(4) City or village authority.
A city or village which obtains a water or sewerage system under this section may:
Continue, alter or discontinue operation by a commission.
Continue or discontinue existing methods of financing construction and operation of the system.
Levy special assessments within the area of the former town sanitary district under s. 66.0703
. Special assessments may be levied regardless of the time when the improvement was commenced or completed, when used for refunding purposes in conjunction with issuance of general obligation-local improvement bonds under s. 67.16
or special assessment bonds under s. 66.0713 (4)
(5) Collection of special assessments by towns.
Towns shall aid cities and villages, and villages and cities shall aid towns, in the levy and collection of special assessments, property taxes and all service charges under this section by entering them on town, city or village assessment and tax rolls and collecting and forwarding the moneys to the levying municipality.
Sub. (2) (b) requires selective rather than automatic application of subs. (2) (c) to (e). Town of Hallie v. City of Eau Claire, 173 Wis. 2d 450
, 496 N.W.2d 656
(Ct. App. 1992).
Sub. (2) (d) is inapplicable to annexed property that contains no commercial or personal patrons of a town water system that runs through it. Under sub. (1) the annexed property lies within the annexing city's domain as a matter of law and the city bears the responsibility of providing water. Town of Sheboygan v. City of Sheboygan, 203 Wis. 2d 274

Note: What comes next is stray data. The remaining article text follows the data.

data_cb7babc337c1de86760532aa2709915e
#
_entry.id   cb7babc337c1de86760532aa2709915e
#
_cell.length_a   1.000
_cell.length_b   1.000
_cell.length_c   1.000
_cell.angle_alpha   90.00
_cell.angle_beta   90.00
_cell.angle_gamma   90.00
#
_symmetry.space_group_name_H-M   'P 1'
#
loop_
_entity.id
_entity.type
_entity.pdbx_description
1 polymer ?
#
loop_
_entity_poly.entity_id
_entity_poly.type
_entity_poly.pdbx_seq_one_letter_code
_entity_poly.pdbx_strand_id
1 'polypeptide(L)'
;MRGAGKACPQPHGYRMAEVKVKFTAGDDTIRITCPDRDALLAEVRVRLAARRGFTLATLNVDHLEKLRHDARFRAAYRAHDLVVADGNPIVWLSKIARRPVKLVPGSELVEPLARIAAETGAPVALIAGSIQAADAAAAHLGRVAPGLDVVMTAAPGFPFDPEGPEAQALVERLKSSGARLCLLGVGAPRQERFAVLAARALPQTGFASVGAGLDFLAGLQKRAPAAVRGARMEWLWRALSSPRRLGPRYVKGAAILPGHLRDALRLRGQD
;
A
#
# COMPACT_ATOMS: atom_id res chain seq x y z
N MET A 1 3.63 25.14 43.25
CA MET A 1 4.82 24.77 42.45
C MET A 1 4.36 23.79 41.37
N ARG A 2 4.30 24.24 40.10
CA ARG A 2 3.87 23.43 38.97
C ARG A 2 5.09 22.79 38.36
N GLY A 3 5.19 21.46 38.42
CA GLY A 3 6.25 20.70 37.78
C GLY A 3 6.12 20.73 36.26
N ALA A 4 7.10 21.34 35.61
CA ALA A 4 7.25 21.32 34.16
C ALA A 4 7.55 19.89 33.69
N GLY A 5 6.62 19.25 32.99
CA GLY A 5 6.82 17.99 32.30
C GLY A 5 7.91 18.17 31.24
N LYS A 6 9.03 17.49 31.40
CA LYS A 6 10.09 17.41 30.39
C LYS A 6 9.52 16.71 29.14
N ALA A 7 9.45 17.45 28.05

, 553 N.W.2d 275
(Ct. App. 1996), 95-1839
Although sub. (1) expressly precludes a sanitary district from taking any action to challenge an annexation when its entire territory has been subsumed by an annexation, the fact that sub. (2) is silent on such challenges does not require that sub. (2) must be interpreted to permit such challenges when only a partial taking of a sanitary district's territory has occurred. Darboy Joint Sanitary District No. 1 v. City of Kaukauna, 2013 WI App 113
, 350 Wis. 2d 435
, 838 N.W.2d 103
Publication or posting of ordinances and resolutions. 60.80(1)(1)
The town clerk shall publish either in its entirety, as a class 1 notice under ch. 985
, or as a notice, as described under sub. (5) (b)
, or post in at least 3 places in the town likely to give notice to the public, the following, within 30 days after passage or adoption:
Resolutions, motions and other actions adopted by the town meeting, or in the exercise of powers, under s. 60.10
Resolutions of general application adopted by the town board and having the effect of law.
(1m) Exception for municipal obligations.
Nothing under sub. (1)
may be deemed to require notice under this subsection of the passage of any resolution authorizing the issuance of municipal obligations, as defined under s. 67.01 (6)
(2) Requirement for forfeitures.
If an ordinance imposes a forfeiture, posting may not be used in lieu of publication under sub. (1)
(3) Effective upon publication.
An ordinance, resolution, motion or other action required to be published or posted under this section shall take effect the day after its publication or posting, or at a later date if expressly provided in the ordinance, resolution, motion or action.
(4) Affidavit of posting.
If an ordinance, resolution, motion or other action is posted under this section, the town clerk shall sign an affidavit attesting that the item was posted as required by this section and stating the date and places of posting. The affidavit shall be filed with other records under the jurisdiction of the clerk.